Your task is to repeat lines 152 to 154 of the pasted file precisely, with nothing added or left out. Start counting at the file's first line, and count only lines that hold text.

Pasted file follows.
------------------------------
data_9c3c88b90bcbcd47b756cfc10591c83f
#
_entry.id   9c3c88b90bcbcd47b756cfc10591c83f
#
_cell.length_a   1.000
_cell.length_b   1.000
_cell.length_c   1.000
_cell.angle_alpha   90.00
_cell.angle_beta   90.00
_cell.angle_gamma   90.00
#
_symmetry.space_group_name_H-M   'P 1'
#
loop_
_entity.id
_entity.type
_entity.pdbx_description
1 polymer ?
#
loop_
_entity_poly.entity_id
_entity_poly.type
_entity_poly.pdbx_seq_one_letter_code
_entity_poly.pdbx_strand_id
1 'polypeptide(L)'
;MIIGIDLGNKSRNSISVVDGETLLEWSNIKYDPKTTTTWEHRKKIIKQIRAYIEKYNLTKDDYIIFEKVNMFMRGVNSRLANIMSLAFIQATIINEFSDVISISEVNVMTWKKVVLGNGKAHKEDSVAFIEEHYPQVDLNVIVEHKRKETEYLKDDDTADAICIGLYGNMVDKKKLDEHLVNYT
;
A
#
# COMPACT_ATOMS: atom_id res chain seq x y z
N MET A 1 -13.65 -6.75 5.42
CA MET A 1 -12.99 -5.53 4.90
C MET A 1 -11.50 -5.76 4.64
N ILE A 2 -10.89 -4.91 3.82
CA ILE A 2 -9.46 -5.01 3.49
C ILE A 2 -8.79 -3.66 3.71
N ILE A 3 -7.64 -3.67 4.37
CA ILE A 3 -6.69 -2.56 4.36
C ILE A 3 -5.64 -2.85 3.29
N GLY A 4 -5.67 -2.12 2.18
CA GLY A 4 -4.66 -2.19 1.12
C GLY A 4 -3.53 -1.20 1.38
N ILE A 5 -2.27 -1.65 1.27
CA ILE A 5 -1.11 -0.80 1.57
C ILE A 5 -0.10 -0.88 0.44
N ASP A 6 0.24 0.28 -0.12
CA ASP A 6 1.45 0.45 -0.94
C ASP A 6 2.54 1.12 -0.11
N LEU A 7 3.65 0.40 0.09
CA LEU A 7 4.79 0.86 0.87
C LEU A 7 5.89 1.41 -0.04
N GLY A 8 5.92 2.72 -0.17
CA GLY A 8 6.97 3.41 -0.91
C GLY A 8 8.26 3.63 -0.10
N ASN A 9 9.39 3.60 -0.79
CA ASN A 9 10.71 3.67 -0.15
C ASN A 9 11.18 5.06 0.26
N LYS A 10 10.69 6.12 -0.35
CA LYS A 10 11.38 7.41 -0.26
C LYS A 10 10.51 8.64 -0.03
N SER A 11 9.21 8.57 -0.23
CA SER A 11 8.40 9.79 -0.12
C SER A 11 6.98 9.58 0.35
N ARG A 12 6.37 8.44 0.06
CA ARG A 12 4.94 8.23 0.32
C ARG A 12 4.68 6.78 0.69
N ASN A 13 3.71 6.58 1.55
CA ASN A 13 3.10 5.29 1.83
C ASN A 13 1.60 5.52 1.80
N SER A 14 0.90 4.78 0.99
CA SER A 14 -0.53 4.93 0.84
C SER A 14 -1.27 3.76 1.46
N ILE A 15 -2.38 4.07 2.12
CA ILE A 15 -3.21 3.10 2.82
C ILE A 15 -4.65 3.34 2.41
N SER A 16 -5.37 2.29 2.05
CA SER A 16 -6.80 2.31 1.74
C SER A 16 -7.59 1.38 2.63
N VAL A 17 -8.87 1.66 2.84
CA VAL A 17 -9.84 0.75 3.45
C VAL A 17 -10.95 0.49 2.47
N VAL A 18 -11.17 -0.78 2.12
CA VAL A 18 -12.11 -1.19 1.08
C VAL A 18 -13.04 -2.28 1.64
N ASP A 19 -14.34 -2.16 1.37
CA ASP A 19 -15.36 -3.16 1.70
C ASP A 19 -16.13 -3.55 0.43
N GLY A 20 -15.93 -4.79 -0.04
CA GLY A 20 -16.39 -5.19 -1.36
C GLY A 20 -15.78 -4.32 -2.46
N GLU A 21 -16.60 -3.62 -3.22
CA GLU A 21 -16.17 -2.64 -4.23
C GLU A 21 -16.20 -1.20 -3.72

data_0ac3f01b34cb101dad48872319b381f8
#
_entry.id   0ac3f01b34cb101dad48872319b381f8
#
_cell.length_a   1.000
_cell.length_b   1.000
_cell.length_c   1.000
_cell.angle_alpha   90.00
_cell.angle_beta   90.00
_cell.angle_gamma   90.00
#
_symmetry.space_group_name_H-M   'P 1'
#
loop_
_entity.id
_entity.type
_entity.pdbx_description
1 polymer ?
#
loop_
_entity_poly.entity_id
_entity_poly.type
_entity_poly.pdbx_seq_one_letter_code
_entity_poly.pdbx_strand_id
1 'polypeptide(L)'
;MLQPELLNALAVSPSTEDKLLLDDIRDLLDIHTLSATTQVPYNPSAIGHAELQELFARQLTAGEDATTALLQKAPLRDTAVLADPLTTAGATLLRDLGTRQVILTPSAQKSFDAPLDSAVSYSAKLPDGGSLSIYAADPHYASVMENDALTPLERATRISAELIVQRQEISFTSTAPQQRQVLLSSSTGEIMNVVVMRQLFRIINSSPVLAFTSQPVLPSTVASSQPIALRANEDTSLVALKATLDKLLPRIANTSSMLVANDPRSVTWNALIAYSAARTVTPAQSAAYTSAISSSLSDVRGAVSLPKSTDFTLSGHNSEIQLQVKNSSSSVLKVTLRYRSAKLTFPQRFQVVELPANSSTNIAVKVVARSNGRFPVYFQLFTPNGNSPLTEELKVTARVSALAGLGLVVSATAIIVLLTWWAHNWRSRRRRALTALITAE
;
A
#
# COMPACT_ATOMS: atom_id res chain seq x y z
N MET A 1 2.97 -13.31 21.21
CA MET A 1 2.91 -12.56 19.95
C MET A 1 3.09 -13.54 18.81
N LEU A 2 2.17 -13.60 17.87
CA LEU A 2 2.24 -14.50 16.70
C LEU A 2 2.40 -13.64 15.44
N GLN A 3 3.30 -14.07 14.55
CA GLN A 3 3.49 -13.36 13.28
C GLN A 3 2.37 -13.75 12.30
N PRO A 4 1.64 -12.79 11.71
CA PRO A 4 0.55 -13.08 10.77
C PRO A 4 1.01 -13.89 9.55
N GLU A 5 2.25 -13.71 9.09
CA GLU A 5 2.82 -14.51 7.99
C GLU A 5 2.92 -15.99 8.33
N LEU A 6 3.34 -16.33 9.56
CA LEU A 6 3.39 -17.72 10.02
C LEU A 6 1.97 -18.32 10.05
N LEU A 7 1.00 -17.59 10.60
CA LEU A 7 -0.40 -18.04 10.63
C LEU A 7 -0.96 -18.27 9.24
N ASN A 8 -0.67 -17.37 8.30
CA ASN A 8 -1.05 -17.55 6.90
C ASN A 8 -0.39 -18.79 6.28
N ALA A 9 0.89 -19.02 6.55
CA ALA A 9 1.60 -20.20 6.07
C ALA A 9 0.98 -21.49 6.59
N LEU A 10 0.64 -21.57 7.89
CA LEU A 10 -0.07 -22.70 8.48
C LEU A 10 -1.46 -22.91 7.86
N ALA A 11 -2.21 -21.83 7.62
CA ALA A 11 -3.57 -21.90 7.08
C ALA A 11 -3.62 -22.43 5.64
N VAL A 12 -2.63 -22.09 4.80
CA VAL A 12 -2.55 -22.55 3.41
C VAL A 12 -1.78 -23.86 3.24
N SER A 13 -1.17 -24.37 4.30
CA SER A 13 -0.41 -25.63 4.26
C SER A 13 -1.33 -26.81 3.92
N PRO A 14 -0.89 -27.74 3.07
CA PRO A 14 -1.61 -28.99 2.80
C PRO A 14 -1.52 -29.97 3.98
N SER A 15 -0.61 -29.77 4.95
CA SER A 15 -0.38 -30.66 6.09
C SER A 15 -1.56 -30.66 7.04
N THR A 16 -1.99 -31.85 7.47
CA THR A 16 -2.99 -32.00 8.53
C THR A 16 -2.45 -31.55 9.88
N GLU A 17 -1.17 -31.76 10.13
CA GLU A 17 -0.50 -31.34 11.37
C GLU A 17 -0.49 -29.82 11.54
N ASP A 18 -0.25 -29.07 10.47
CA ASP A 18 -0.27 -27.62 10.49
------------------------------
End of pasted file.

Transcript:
CA LEU A 10 -0.07 -22.70 8.48
C LEU A 10 -1.46 -22.91 7.86
N ALA A 11 -2.21 -21.83 7.62